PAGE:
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Quit trying to sell me new ways to hike with alcohol, outdoor industry

Published December 14, 2016 9:31 am

Gifts • Drinking on the trail is unhealthy and impractical, so save those potent potables for the campsite or bar.
This is an archived article that was published on sltrib.com in 2016, and information in the article may be outdated. It is provided only for personal research purposes and may not be reprinted.

It's the great hiking question of our generation: What do I do if I'm up the trail pouring a shot of bourbon and the North Korean Army finds me?

Not to worry, the VSSL Flask, as recommended in the Gear Hungry gift guide, is made from "Military spec aluminum." Not that the North Koreans will see that brown liquor coming. The VSSL Flask is made to resemble a flashlight. It costs just $72.

Gear Hungry isn't the only one pitching booze transportation devices this holiday season. Popular Mechanics, which has been among the first publications to tell us about revolutions in aviation and computing, included in its outdoor adventure gift guide a flask with a wide, removable top for easier pouring. That's high tech.

Go back to Father's Day, and Outside Magazine suggested you buy your dad a Hydro Flask True Pint. If you have to ask why a coozie around a can isn't good enough to keep a beer cold, you must not love your father.

I'm not sure when flasks and other booze receptacles became a linchpin of the outdoor economy, but it's time to divest. Health professionals will tell you drinking alcohol while doing something stressful is not healthy. And if you have so much to drink that you get lost or hurt, here's betting every taxpayer on the trail will push the search and rescue team to make you pick up the tab.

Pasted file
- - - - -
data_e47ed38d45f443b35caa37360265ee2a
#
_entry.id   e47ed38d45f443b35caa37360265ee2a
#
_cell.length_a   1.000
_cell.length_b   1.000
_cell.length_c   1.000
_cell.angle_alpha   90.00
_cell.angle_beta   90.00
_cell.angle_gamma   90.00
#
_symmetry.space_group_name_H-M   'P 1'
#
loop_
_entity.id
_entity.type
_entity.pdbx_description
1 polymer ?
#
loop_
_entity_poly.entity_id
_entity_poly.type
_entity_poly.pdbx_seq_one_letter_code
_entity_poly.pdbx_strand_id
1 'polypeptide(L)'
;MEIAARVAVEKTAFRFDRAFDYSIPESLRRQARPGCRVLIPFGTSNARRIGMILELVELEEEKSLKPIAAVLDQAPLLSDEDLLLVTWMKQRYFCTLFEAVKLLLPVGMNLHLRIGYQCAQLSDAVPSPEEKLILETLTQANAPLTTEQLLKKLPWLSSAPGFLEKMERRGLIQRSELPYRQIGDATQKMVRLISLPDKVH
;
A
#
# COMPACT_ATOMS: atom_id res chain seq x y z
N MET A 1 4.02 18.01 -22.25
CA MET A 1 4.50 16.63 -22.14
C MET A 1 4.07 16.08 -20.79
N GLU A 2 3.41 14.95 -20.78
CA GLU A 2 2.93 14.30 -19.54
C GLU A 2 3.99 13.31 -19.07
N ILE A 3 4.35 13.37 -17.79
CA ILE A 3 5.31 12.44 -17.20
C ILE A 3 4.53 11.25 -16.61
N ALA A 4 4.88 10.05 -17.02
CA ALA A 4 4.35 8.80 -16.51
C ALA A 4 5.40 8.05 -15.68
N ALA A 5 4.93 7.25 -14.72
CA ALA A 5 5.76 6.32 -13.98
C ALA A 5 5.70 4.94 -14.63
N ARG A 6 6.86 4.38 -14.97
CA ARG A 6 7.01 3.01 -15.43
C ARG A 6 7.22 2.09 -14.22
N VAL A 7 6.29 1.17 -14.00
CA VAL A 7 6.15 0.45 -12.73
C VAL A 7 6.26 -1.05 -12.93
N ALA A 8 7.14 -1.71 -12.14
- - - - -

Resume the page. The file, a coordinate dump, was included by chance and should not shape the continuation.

I'm more concerned with the logistics. Hauling alcohol in your pack is kind of a pain. It takes up weight and space and there's always a concern about spilling.

If you do consider alcohol essential to a good hike, then let it be agreed the transportation problem was solved with the first metal flask or when brewers and distillers started selling their products in aluminum cans and plastic pints, respectively.

But you probably want to wait to have a drink until you're done with your hike and you're back to your campsite, or you find a good bar. It's more sociable than drinking up some trail, and your story about hiking all the way up the mountain to the third lake, when you really only hiked a mile or so to the first lake, will sound more believable if you're off the trail.


Twitter: @natecarlisle






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